08 October 2008

The Debate that Wasn't

I was pretty pleased to see McCain keep it civil last night, and equally pleased that Obama didn't try to bait him or go in for any over-the-top political jujitsu. At the same time, I was disappointed in both candidates at the inability to answer simple questions. I'd hoped direct questions from real people on the stage would keep the candidates on point. It didn't. Also, Brokaw was annoying.

On the whole I'd say of last night night that the country wins big for not being subjected to 90 minutes of absolute filth. A lot of what I heard was rhetorical garbage, from both sides (and this is part of my chagrin that nobody would answer questions; dammit, Obama, the correct answer to "Should health care be a commodity?" is unequivocally "NO"). But last night did not hark back to McCain's frozen countenance nor Obama's overweening caution of the first debate.

McCain was genteel and made inroads on his mortgage buy-up plan and maybe also on taxes and spending cuts. I'm pretty sure though that the senior Republican errs when he suggests not raising taxes on anybody (because the voters he's courting are probably ready to see the richest 1% pay more) and in suggesting a spending freeze. I don't know how it plays in homes nationwide, but when McCain singles out defense budgets and some vague "other" programs to continue to get funds, he leaves out schools and infrastructure, which to me signals bad times coming. Obama was expressive, articulate, and engaged, though he missed an opportunity to explain exactly what it means to tax health benefits as income (McCain's plan). And I don't believe Obama will fine parents who don't insure their kids; I think those parents will simply not be eligible for a tax credit come April 15. Not sure why Obama didn't clarify when McCain pushed. Perhaps I've got it wrong. Is there a plan to actually impose fines?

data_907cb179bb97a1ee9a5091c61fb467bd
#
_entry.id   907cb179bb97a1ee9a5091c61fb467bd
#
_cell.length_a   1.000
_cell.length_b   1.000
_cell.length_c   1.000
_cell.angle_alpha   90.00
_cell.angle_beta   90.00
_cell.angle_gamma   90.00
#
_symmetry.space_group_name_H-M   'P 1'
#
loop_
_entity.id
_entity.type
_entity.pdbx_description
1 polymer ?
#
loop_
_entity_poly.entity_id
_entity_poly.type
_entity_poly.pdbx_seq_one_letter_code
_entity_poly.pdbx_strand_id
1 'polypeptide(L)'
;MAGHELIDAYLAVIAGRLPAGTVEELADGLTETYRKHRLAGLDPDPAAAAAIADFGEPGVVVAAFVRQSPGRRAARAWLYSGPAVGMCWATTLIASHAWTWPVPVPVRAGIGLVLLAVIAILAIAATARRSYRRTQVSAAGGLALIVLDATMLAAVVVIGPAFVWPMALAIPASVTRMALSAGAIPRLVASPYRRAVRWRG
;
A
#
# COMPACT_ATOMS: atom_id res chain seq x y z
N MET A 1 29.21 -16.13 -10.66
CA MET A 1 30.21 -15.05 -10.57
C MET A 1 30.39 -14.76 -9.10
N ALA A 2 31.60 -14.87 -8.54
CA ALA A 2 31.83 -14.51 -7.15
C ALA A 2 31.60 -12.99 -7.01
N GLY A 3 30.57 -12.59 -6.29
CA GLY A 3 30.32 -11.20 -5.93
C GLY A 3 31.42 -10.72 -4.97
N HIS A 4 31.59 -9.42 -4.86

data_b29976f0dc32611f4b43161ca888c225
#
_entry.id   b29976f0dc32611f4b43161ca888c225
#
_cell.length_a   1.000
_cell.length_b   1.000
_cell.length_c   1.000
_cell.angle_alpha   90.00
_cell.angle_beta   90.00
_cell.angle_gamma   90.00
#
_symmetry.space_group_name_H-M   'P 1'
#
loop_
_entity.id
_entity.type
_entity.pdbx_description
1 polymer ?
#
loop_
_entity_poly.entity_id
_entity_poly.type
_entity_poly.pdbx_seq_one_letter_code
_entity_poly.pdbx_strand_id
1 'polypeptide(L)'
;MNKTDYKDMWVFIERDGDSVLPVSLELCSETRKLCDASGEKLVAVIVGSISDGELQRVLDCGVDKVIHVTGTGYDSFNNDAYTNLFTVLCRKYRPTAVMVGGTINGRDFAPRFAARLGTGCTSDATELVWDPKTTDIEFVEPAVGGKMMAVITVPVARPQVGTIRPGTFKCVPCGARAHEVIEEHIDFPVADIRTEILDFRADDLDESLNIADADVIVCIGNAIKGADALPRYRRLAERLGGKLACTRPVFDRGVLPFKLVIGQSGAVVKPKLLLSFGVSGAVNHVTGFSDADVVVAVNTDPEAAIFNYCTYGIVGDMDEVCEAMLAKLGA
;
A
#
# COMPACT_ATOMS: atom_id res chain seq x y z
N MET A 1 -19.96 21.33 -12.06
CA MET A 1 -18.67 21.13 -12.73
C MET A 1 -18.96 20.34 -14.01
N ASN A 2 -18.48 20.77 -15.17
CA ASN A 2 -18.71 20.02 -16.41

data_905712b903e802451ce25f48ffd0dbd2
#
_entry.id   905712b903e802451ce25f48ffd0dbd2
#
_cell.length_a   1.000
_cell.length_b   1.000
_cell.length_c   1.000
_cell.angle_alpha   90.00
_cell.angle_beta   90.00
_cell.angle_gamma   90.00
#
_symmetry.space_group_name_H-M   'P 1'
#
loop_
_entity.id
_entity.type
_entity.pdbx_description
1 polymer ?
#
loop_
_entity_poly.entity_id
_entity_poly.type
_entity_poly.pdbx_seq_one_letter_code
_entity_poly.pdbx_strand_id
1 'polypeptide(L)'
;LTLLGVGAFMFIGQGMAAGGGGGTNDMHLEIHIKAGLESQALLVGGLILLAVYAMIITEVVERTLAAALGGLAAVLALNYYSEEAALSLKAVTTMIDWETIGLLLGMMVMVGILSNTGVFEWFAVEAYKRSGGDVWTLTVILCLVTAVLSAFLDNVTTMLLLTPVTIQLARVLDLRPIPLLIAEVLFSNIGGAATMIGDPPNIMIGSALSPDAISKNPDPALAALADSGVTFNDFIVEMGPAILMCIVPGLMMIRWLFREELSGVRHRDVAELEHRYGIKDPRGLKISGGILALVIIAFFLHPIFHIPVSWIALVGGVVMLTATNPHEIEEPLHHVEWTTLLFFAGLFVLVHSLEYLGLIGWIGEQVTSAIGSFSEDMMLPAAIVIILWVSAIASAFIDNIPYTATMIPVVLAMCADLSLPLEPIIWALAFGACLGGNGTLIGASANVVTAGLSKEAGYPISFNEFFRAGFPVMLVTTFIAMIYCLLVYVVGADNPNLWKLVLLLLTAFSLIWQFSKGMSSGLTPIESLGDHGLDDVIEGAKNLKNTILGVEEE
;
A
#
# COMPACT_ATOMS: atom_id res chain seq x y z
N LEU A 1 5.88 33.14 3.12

What we definitely didn't see was the grudge match largely predicted by midafternoon yesterday. Don't know whether to chalk that up to McCain actually listening to his old pal Mike Murphy, who pointed out on tv Monday morning that McCain would be better served by connecting with voters on the issues, his former strength, than by attacking the guy who largely seems the more steady and focused of the two. Alternately, McCain may have decided that it was too risky to invite Obama to play the Keating card on national TV. If a few papers mention it, big deal. But upwards of 40 million viewers and you've got a whole different ball of wax.

It seems pretty definitive that if there was a gaffe it was when McCain referred to Obama as "that one." Not sure what to think, though it felt pejorative, whether McCain meant anything by it or not. I don't assume there's anything racial about it, which is what it felt like Jeff Greenfield went out of his way to avoid saying to Katie Couric after the show. Mostly it seemed the impatient elder, jerking his head in the direction of a mischief-making child. That's just no way to regard an opponent on a national stage, no matter what you may think of him.